Diversity and co-creation as key ingredients to thriving innovation ecosystems
Innovation ecosystems, often being region specific, have increasingly gained ground in the literature on innovation, strategy and university-industry collaboration. They have drawn interest specifically due to the opportunity to gain competitive advantage on a firm level but also to drive sustainable growth on a regional and even national level.
Generally, innovation ecosystems consist of a number of symbiotic economic and sociological interactions between actors or entities [1-2]. A well-established combination of these entities involves private sector, academia, including universities and research organisations, as well as public sector (like governmental bodies) and citizens living in interdependent relationships and creating mutually beneficial value to the society . Furthermore, innovation is said to lie in the intersection of different bodies of knowledge and diversity has a tendency to increase the likelihood of innovations to emerge . Despite the extensive literature to date, research calls for a further understanding of successful implementation of innovation ecosystems specifically through a people-centric lens . Moving beyond transactional collaboration and with the thought of mutual value creation and interdependent relationships among a diverse group of actors, a more holistic perspective on ecosystems [5,6] and opportunities to draw inspiration from co-creation needs to be taken .
The work presented in this paper seeks to help building a better understanding of the particular way diversity – at multiple levels of participation – as well as the adoption of co-creation activities and mindsets can help innovation ecosystems to prosper. We find that diversity is vital in furthering creative, novel ideas to be generated in ecosystems as it allows alternative viewpoints and expertise to be explored, providing opportunities for novel combinations of knowledge to emerge, be varied and (re-) combined in new ways between all stakeholders involved. In fact, a higher level of diversity in an ecosystem, i.e. the mix of stakeholders and their expertise, the higher the chances for innovative solutions to be generated. Equally, however, such ecosystems require more careful management to mitigate different interests, aims and ways of working.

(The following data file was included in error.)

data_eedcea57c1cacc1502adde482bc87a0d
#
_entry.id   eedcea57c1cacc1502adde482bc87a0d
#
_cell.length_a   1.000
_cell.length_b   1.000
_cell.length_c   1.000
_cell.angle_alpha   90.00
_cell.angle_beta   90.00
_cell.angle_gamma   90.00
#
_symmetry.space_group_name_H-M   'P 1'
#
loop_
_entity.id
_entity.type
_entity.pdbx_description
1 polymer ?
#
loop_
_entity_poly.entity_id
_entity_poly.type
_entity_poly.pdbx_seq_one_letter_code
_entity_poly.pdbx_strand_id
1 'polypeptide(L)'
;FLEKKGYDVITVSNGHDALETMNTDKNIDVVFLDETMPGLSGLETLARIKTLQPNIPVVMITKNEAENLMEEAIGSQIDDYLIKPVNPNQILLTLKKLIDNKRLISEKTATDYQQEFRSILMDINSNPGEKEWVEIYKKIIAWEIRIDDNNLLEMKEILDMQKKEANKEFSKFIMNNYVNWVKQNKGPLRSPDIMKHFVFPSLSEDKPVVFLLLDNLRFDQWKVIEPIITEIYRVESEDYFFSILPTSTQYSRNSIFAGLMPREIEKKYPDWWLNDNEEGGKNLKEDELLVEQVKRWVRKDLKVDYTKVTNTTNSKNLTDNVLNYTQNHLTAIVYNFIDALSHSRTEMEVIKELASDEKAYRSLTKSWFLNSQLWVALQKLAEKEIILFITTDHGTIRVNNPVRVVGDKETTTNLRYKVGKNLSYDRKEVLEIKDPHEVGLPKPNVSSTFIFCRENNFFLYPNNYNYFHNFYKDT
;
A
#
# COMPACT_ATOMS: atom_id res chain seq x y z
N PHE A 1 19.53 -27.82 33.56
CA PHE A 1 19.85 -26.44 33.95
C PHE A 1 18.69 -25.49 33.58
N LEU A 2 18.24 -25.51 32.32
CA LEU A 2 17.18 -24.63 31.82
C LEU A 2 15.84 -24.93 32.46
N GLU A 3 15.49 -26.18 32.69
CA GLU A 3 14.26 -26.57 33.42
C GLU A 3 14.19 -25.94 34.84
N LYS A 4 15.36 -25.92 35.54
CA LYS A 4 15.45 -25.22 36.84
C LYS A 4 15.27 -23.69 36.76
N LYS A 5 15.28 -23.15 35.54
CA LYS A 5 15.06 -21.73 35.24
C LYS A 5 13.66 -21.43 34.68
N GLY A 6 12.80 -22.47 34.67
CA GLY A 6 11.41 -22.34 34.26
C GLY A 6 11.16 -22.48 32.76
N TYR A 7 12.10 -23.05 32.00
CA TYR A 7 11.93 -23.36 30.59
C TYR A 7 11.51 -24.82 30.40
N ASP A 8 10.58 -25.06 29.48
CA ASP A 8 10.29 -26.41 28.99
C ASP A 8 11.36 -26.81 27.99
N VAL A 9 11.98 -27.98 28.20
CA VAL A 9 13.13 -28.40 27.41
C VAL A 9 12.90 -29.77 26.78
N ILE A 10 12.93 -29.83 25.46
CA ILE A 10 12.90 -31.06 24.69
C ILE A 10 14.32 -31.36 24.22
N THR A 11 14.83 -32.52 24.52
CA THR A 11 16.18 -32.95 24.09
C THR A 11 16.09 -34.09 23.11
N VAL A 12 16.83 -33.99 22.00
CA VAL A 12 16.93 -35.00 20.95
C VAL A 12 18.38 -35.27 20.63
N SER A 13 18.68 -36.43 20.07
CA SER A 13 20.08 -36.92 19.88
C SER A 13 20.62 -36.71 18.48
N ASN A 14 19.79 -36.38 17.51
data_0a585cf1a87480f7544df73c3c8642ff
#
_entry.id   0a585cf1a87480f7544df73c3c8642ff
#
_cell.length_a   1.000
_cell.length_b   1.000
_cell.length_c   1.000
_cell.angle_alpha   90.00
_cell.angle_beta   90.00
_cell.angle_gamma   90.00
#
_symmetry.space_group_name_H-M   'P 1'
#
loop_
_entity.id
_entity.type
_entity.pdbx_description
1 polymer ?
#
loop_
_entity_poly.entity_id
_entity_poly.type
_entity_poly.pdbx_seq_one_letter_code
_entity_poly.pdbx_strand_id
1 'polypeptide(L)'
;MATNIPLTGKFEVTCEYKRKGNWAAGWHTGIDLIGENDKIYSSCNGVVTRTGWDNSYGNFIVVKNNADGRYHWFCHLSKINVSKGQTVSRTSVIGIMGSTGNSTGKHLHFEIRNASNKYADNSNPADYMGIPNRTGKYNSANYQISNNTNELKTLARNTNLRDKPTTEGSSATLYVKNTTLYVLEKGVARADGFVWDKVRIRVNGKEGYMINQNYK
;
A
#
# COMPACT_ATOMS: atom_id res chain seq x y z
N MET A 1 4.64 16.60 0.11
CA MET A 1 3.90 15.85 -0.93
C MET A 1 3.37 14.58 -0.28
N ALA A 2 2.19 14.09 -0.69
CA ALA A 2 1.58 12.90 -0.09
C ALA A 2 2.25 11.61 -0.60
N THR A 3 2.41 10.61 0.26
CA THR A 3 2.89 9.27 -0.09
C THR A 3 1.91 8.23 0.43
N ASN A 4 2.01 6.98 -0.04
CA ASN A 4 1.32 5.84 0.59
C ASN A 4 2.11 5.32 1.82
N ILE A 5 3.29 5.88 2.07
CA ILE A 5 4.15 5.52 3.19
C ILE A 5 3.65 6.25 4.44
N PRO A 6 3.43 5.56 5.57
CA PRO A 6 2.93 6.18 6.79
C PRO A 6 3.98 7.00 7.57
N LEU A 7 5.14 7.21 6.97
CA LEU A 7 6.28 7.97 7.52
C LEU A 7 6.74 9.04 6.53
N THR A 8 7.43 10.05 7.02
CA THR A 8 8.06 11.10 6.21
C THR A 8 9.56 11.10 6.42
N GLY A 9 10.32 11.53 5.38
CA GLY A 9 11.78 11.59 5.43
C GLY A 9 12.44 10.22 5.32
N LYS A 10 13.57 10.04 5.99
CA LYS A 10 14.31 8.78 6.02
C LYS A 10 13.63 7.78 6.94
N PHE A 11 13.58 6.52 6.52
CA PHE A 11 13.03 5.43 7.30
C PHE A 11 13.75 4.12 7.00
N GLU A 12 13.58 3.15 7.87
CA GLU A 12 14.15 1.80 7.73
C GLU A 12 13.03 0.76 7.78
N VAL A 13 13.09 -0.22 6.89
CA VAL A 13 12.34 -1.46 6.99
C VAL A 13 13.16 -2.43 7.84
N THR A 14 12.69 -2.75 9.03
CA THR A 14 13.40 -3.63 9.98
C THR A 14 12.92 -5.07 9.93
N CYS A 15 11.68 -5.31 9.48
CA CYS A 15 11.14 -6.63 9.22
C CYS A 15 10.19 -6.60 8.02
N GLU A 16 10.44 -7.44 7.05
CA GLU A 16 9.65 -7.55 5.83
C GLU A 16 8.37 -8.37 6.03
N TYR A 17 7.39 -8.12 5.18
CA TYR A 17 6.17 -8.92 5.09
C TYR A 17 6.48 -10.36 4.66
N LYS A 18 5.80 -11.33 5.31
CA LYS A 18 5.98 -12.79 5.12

Therefore, the aim of this paper is to further advance our understanding on the practical implications in navigating through the complexities of diversity in innovation advancement efforts. This study draws on a diversity framework to examine the diversity manifested on multiple levels in the innovation ecosystem. Three selected case studies are used to contextualise and describe the interdependent connection between the added benefits of diversity and resulting challenges.
Research question: how do added complexities are navigated in innovation ecosystem context.
With our research goal in mind, which is deepening our knowledge on how diversity can be embodied in ecosystem context and what are possible co-creation processes enhancing innovation ecosystem success. We use multiple case study approach as it allows following an open approach in order to understand a complex phenomenon such as activities in innovation ecosystems. We have selectively chosen 3 diverse cases and in all case studies data was collected through interviews. Overall 12 interviews were conducted with actors involved in the innovation projects. Additional data for all cases was also gathered from project documents.
Results of the study indicate a number of areas in managing the added complexities of multi-actor projects. There is a clear tension between exploring untapped field and unexpected connections as it may lead to highly innovative outcomes and the need for pragmatic approach in adhering to status quo business realities. We draw some practical implications on managing such diverse portfolio of projects as it tends to be more resource intensive, yet may lead to innovative discoveries. In addition, further research directions are proposed.